Donald Trump, Prophet of Doom, is Ready to Write Off Mosul
by Mark Sumner –
First Donald Trump said that Aleppo had already fallen, which would be news to the 400,000 people still living in the city. Now, after months of mocking the United States in general, the military in particular, and daily rolling his eyes over the idea that we would allow ISIS forces in Mosul to know that an assault was on it’s way, Donald Trump is ready to declare defeat.
The problem with Trump’s statement isn’t just his running down the United States and implicitly cheering for ISIS. It’s that he’s wrong. The attack on Mosul is proceeding well.
Kurdish Peshmerga forces are within five miles (eight kilometers) of Mosul, commanders said Sunday, after days of fighting and sweeping territorial gains in the operation to free the key Iraqi city from ISIS control.
A coalition of 100,000 troops have been closing in on Mosul since Monday, liberating surrounding communities village by village and making quicker-than-expected gains.
The battle has even made for some unlikely allies, as the Kurdish Peshmerga over the weekend received assistance from Turkish troops and artillery.
Trump’s “disaster” is not a disaster, but even that bit of armchair generalship wasn’t Trump’s worst call in this fight. Taking Trump’s advice in the battle planning? That would have been a real disaster.
Donald Trump has constantly harped on the idea that by letting the ISIS forces know that we were planning to attack Mosul, the United States was being dumb.
In Wednesday night’s debate, Donald J. Trump excoriated the American-backed Iraqi military offensive to recapture Mosul from the Islamic State, saying it had forfeited “the element of surprise” and allowed militant leaders to slip away.
“Douglas MacArthur, George Patton spinning in their graves when they see the stupidity of our country,” Mr. Trump added, invoking two of the greatest American commanders from World War II.
The only thing wrong with that is everything.
First, ISIS doesn’t control a huge area where choice of target involves looking for weak spots and timing opportunities. This isn’t D-Day, where forces might have been landed anywhere along hundreds of miles of sea coast, and it wasn’t a night raid with a few dozen men.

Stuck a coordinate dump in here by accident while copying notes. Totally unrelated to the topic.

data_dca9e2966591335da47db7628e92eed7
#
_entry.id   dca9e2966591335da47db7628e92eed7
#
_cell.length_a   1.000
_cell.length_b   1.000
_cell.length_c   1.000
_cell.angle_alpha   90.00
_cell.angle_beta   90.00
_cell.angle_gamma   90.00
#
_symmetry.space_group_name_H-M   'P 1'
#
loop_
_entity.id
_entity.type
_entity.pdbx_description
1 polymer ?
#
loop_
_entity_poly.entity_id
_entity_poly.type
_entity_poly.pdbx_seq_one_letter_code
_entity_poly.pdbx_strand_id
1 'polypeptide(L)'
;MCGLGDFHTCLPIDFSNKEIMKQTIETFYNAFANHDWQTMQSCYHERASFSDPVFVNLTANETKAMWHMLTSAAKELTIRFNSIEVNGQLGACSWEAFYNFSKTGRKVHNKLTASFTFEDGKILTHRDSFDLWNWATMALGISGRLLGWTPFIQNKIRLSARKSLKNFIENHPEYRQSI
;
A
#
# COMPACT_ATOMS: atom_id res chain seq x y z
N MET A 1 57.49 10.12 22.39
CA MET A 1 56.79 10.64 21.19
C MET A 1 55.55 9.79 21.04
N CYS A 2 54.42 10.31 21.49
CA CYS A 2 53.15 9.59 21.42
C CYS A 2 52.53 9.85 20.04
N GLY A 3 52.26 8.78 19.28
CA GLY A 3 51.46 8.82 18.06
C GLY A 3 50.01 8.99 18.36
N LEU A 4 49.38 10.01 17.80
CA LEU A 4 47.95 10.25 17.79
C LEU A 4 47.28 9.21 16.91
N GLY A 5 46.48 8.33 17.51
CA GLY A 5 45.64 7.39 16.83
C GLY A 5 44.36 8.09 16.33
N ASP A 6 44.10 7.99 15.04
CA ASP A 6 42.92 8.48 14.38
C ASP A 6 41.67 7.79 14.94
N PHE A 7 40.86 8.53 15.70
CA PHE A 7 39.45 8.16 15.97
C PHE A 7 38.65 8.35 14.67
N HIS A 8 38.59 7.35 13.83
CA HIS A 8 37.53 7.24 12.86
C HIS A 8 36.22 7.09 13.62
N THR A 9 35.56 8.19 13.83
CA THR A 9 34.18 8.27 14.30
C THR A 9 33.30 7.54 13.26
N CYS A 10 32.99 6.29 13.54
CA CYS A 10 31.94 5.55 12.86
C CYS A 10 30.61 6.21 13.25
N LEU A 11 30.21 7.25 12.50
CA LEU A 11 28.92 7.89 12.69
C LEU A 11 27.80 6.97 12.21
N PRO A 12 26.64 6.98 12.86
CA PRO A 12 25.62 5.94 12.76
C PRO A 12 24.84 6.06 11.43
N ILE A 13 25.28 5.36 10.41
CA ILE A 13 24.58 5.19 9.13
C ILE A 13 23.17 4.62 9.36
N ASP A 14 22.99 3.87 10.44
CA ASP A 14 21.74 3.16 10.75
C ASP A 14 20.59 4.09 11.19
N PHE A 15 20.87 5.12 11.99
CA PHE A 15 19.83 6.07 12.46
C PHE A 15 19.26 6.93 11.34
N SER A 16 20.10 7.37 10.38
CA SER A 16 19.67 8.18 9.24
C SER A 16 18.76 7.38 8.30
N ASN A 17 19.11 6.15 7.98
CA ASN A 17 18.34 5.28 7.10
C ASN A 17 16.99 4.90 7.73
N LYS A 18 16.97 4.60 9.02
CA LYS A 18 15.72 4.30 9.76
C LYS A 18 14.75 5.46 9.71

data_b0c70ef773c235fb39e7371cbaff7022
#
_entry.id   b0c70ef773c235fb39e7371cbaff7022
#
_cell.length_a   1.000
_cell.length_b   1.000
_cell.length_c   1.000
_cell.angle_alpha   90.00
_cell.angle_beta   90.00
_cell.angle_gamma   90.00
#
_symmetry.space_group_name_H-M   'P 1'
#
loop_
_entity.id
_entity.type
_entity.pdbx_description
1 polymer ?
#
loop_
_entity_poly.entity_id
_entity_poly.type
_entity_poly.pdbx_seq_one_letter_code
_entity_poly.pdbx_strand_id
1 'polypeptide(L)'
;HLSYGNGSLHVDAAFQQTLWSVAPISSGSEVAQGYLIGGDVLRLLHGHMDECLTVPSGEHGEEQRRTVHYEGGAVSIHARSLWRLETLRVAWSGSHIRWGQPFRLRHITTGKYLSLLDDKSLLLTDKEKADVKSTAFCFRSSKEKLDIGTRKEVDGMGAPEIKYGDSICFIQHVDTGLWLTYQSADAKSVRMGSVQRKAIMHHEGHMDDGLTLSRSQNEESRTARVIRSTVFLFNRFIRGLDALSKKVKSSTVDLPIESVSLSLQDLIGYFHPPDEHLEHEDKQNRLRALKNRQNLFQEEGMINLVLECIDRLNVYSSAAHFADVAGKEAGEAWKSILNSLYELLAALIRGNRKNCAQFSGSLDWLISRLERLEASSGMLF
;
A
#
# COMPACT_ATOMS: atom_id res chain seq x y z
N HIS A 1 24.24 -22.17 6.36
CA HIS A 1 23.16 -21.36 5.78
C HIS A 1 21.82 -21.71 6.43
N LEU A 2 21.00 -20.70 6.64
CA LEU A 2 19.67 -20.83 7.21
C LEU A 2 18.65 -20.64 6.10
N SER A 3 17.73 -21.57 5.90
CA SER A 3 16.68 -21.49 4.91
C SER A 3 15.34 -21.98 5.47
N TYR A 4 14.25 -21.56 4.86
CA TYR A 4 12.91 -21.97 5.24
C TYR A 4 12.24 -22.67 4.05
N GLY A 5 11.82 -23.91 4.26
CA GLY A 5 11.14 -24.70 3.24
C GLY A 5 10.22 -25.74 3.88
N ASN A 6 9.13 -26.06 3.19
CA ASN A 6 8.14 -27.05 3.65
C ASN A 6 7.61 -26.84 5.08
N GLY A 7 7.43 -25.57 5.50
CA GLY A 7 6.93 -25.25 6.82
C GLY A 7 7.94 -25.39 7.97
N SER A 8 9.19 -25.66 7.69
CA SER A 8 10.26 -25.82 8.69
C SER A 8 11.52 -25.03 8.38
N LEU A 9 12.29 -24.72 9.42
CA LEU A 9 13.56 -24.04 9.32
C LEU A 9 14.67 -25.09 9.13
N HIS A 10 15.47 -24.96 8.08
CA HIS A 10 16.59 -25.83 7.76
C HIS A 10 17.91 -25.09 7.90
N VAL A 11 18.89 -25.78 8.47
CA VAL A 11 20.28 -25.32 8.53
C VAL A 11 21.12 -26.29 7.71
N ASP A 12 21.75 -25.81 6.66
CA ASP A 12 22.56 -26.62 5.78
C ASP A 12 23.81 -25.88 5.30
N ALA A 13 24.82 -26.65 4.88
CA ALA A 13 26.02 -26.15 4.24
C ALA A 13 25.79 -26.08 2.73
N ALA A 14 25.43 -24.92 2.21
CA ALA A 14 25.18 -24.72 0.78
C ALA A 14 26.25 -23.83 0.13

ISIS currently controls two cities. One. Two. It has Mosul in Iraq, and the much smaller Raqqa in Syria. ISIS used to control several other cities, including Ramadi, Tikrit, and Falluja. What happened to those? ISIS lost them to the same people now coming for them in Mosul.
When there are only two important points left to attack, you can’t surprise anyone. And when you’re allied with Iraqi forces and one of those remaining points is in Iraq, and the Iraqi president has daily made the capture of that city critical to the future of the nation, predicting where the attack would come is about as difficult as counting to one.
There’s also the issue that, this being Iraq, hiding a large build up of forces is little short of ridiculous.
Moreover, it would be impossible to hide a force of about 30,000 Iraqi and Kurdish troops that have been massing for weeks on the outskirts of Mosul, gradually encircling the city while conducting artillery fire and airstrikes to soften up enemy defenses in advance of the main ground offensive.
The total forces now surrounding the city number about 94,000. They’re gradually closing in between 5,000 and 7,000 ISIS fighters thought to be still in the city.
Which leads to Trump’s declaration that letting ISIS forces know we were coming was “dumb” because it allows ISIS fighters to make a run for it. Which was … totally on purpose. What’s worse than fighting 5,000 dedicated extremists in tight urban conditions where they’ve had time to dig in and plant an unknown number of IEDs and other traps? Fighting 10,000. It’s much easier for the Iraqi and Kurdish forces to deal with ISIS in areas where they’re forced to fight in the open, or where they haven’t had time to establish defenses, than it is to assault a prepared position. Reducing the number of fighters in the city, where they have to be fought house to house among the civilian population, was a long, long way from “dumb.” It’s exactly the plan.
Robert Scales, a retired Army major general and former commandant of the Army War College, said the unfolding Mosul campaign is a course in Military Operations 101 that American and Iraqi armies have followed for years.
A large allied force approaches the objective (Mosul, in this case) from multiple directions, establishes a loose cordon around the city, and peels away the outlying towns and villages, all the while opening an escape route for refugees and people who do not want to fight, General Scales said.
It’s a strategy that achieves success. It wins.
Doing it Donald Trump’s way would have meant throwing a much smaller, less coordinated force into a situation without planning where they faced a larger force of dug-in fighters and a much larger number of civilians were caught in the fire zone. That would have been a real disaster.
It’s enough to make George W. Bush’s strategery seem like genius.
Reprinted with permission from Daily Kos